Refuelling international partnerships

Driver training officers from 96 Wing have welcomed United States Marine Corps (USMC) refuellers to RAAF Base Williamtown with essential training that will enable greater interoperability between the two nations.

CAPTION: RAAF aviation refueller, Leading Aircraftman Stephen Gannon (L) instructs US Marine Corps refuellers on the operation of Australian refuelling trucks at RAAF Base Williamtown, NSW. Story by Flight Lieutenant Claire Campbell. Photo by Corporal Craig Barrett.

As part of the Marine Fighter Attack Squadron 314’s (VMFA-314) deployment down south, operating the F-35C Lightning II aircraft for the first time in Australia, the USMC refuellers were fully trained on the RAAF aircraft refueller tankers.

Driver training officer (DTO) from 17SQN Sergeant Wayne Holroyd said this will enable the USMC and RAAF to provide refuelling support to each other’s aircraft with both nations to work side by side seamlessly.

“The training involves preparing foreign forces under the Air Force Interoperability Council agreement in the operation of RAAF aircraft refueller tankers, allowing them to become familiar with RAAF refuelling procedures and policy,” Sergeant Wayne said.

“Allowing both nations to work together will enable the USMC and the RAAF to have a greater understanding of how each other works, building stronger relationships between services.”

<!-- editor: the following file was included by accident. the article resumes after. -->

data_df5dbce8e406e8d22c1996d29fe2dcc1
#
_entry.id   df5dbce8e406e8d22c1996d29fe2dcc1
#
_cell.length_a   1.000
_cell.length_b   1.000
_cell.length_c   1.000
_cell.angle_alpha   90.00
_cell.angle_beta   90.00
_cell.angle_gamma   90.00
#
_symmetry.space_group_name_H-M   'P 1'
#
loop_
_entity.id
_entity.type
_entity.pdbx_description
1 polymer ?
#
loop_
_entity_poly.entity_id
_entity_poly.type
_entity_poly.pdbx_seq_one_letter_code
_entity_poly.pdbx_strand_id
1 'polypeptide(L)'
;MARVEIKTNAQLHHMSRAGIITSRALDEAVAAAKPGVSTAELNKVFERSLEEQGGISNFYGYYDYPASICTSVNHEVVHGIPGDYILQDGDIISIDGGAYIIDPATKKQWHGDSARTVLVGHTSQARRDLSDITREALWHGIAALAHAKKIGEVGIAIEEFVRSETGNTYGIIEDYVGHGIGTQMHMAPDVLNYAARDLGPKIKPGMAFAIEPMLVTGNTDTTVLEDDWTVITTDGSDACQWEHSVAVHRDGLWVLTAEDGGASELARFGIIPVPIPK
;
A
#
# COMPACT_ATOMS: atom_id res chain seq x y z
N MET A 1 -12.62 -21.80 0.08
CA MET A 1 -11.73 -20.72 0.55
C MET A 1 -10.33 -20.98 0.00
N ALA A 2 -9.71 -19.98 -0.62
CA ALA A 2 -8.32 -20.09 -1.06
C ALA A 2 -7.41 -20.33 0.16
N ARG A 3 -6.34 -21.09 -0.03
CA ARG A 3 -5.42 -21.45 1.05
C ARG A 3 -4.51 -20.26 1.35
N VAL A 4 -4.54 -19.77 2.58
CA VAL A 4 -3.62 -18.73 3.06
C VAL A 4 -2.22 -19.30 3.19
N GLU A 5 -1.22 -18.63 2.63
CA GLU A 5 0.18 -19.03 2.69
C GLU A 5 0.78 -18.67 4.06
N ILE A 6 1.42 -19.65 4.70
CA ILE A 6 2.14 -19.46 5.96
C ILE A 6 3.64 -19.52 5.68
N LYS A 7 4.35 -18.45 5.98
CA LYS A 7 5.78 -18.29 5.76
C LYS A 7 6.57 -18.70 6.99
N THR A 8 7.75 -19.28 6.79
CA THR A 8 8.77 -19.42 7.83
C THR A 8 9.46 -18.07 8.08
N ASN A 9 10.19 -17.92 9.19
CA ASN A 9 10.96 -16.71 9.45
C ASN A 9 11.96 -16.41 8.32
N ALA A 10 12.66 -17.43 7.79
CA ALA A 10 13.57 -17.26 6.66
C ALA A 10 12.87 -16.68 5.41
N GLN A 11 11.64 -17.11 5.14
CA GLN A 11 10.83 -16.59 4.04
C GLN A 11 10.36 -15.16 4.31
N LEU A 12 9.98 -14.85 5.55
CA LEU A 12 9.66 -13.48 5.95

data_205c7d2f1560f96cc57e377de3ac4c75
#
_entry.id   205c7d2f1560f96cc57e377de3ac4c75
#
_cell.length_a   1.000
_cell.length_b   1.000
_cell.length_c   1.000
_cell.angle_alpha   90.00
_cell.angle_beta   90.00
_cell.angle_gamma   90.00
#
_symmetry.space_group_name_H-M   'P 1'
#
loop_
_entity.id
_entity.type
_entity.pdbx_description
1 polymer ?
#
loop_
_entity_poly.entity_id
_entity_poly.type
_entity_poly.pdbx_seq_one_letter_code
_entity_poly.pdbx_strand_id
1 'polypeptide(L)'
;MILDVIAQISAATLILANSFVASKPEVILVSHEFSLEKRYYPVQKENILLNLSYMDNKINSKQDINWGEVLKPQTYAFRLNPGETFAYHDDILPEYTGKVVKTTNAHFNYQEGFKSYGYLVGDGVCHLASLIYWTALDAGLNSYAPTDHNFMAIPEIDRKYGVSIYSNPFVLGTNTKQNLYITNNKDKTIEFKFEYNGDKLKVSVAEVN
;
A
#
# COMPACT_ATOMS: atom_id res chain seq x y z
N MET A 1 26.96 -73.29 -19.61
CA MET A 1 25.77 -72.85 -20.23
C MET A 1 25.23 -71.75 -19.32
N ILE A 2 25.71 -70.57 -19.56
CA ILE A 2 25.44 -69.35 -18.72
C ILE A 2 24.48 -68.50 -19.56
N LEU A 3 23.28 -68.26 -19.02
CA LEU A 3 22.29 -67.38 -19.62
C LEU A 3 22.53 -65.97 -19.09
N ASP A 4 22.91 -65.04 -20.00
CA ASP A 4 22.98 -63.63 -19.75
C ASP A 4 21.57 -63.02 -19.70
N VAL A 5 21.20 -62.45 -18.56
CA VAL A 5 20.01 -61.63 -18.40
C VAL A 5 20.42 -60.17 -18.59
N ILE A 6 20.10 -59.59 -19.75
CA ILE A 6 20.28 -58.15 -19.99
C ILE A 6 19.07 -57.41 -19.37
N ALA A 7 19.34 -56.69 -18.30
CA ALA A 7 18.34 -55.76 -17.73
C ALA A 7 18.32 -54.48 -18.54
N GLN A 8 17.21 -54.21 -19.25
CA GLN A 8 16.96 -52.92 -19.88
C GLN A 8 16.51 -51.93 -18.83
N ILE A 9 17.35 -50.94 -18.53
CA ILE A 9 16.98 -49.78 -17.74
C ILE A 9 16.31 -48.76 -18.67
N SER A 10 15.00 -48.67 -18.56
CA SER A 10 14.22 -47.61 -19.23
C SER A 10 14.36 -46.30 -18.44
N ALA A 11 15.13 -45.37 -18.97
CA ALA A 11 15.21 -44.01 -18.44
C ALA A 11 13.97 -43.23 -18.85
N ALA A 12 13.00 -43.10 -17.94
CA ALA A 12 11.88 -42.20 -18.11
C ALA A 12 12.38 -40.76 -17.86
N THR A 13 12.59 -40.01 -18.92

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CAPTION: RAAF aviation refueller, Leading Aircraftman Stephen Gannon (left) instructs United States Marine Corps refuellers Corporal Fritz Augustin and Lance Corporal Damian Young. Photo by Corporal Craig Barrett.

The training first commenced at 13SQN in RAAF Base Darwin and shifted to 26 Squadron, Williamtown with the support of personnel from 17 Squadron, RAAF Base Tindal.

Overall, three RAAF DTOs and seven USMC refuellers were trained on medium-capacity tankers.

Captain Lauren Campbell from the USMC said the Marine Corps and RAAF aircrew have flown together for years as part of Exercises Pitch Black and Talisman Sabre but working towards logistics interoperability is a big step forward.

“Not only does it give us a better understanding of each other’s operations and work toward a stronger partnership, but it lets us identify best practices and potentially challenge our own systems to develop better efficiency,” Captain Campbell said.

Sergeant Holroyd said having the USMC embedded within the RAAF refuellers at Williamtown “will allow the team to project a larger capability to aircraft operations in the area, ensuring that all refuelling capabilities are met and sustained.”





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